Written in 1847, this novel remains a favorite, especially among younger readers and listeners who continue to be entranced by the young Jane and her mysterious Mr. Rochester. The story of an unhappy orphan and her life as a governess at Thornfield is filled with difficulty, including a shocking revelation on her wedding day. The happy ending finally arrives, though, and Jane and Rochester are united forever. Long criticized as being melodramatic and contrived, Jane Eyre has nonetheless become a romantic classic and is often the book that introduces students to serious literature. Bronte's suspense-filled plot adapts well to the audio format. This version, although abridged, omits nothing of importance. Juliet Stevenson, a Royal Shakespeare Company associate, reads with the drama the story demands and makes each character emerge with life and energy. Recommended for general audiences.-- Nancy R. Ives, SUNY at Geneseo Copyright 1994 Cahners Business Information.

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School Library Journal Reviews 2011 May

Gr 7 Up--These graphic interpretations of literary classics have been republished as "English Language Teaching Readers." These extensively edited versions remain true to the originals to the extent possible, both in terms of using actual snippets from the author's original texts as well as preserving the overarching themes. The entire stories are told through speech balloons rather than through a running narration. Particularly with Shakespeare's plays, this format offers readers an experience closer to a theatrical performance than a prose condensation of the plot. Most acts and scenes are included, although heavily edited. The same care and attention to detail that was evident in the original series is presented here. Excellent graphics bring the stories to life and set the mood. Lush art in jewel tones heightens interest. All of the titles are replete with support materials beginning with an illustrated cast of characters and an introduction or plot summary and concluding with back matter such as an author biography and historical background. Macbeth in particular includes a wealth of additional resources such as a main-character summary, family tree, link map of characters, and a listing of famous quotations. Most useful in a classroom setting, these volumes could serve as introductions to literary classics as well as companion volumes for students benefiting from a modified text.--Barbara M. Moon, Suffolk Cooperative Library System, Bellport, NY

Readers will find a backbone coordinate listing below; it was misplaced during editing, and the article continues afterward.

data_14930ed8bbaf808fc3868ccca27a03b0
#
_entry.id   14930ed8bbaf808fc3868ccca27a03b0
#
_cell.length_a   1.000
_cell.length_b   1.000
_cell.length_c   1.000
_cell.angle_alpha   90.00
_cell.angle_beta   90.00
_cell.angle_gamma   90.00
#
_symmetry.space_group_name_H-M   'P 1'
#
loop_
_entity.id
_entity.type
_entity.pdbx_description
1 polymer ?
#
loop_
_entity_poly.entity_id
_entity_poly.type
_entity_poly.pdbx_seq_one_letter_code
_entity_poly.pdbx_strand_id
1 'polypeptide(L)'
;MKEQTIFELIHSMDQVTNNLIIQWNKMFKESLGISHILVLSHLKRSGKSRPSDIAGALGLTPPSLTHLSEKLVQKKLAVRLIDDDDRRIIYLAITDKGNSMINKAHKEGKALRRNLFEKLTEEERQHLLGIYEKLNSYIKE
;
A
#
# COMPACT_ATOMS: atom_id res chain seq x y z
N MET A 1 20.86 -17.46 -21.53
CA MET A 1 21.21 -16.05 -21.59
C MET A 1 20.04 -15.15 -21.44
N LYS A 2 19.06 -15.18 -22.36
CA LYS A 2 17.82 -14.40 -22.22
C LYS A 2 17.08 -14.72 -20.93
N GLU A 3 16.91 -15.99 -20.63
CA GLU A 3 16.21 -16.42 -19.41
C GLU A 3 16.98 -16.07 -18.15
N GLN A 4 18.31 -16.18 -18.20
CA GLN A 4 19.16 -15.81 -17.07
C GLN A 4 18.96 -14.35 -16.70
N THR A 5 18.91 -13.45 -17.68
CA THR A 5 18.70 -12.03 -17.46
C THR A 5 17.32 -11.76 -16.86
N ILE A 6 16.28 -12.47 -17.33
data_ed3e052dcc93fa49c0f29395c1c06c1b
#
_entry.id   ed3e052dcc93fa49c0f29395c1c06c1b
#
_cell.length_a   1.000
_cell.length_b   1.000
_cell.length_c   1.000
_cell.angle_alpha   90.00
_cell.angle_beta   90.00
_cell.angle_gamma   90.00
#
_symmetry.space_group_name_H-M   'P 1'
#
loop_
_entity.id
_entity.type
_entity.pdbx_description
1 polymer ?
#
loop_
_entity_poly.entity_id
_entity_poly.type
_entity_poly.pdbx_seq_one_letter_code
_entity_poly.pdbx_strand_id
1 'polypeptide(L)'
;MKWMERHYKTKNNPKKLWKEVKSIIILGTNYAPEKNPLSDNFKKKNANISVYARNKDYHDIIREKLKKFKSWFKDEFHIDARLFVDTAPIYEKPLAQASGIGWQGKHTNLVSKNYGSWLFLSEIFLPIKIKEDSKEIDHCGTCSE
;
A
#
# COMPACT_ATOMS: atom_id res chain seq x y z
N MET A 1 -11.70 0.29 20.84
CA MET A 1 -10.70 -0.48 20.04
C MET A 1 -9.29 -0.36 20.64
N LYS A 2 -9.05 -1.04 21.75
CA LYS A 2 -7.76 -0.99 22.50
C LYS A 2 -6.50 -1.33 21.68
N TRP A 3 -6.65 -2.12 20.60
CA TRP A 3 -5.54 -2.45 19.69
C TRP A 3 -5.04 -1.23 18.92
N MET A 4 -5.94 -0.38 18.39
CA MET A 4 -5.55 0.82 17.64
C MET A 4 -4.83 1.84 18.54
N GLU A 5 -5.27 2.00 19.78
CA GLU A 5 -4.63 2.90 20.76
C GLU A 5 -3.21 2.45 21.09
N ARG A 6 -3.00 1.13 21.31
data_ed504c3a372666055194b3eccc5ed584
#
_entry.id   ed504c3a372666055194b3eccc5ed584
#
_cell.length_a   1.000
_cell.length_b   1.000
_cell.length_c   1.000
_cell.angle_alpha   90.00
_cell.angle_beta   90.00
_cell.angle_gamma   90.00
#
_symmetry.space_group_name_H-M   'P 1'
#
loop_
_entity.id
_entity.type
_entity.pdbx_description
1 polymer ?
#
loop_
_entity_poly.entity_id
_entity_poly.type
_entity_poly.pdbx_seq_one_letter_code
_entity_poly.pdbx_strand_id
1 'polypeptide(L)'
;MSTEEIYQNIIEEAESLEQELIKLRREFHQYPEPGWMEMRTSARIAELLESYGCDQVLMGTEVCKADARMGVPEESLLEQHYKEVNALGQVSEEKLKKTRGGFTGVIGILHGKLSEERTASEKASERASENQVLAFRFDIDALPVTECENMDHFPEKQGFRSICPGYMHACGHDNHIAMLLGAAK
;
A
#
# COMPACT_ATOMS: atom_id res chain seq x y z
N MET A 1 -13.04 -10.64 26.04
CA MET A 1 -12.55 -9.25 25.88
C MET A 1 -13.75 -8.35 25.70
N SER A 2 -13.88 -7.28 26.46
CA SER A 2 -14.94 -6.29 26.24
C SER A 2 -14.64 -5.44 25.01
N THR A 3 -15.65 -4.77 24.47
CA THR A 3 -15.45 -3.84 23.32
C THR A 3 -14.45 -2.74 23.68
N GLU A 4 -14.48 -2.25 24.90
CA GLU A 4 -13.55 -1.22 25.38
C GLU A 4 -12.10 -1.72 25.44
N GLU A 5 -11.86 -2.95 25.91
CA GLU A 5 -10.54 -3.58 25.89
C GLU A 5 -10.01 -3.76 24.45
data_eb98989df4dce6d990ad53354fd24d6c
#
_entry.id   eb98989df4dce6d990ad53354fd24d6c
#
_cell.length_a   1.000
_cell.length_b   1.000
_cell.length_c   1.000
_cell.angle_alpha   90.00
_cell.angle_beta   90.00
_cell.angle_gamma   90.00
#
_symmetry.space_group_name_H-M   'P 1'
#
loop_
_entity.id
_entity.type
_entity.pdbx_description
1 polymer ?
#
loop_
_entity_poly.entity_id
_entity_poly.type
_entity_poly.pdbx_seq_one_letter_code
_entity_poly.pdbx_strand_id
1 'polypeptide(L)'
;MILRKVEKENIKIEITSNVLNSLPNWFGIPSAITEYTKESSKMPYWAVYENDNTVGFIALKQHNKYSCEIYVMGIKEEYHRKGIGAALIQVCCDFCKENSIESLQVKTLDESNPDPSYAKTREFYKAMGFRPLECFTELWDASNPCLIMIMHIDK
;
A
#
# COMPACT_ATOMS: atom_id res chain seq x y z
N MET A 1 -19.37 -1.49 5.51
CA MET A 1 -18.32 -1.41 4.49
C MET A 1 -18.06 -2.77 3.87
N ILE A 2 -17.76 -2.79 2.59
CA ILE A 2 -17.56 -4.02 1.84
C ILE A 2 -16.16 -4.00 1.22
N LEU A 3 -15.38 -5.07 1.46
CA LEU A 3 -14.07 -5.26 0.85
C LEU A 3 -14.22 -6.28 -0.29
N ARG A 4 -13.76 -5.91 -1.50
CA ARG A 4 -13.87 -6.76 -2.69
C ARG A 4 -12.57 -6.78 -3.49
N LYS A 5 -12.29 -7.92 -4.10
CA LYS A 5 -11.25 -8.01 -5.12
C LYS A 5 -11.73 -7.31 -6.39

[Page 142]. (c) Copyright 2010. Library Journals LLC, a wholly owned subsidiary of Media Source, Inc. No redistribution permitted.

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School Library Journal Reviews 2010 July

Gr 5-7--The opening spreads in these retellings introduce main characters through short descriptions accompanied by small portraits. Colored-pencil illustrations scattered throughout the narratives take the place of lengthy descriptions in the original works. Tavner carefully re-creates the original plots and characters as well as the authors' styles. Editor's notes provide background information on the stories and explain the process of retelling a classic, which includes omitting some subplots and details, combining some events, and changing dialogue to allow ease in reading. Short lists of related movies and discussions of themes and style will spark interest in the originals. Clarifying the plot and character interactions, these retellings are good introductions to the novels.--Denise Moore, O'Gorman Junior High School, Sioux Falls, SD

[Page 82]. Copyright 2010 Reed Business Information.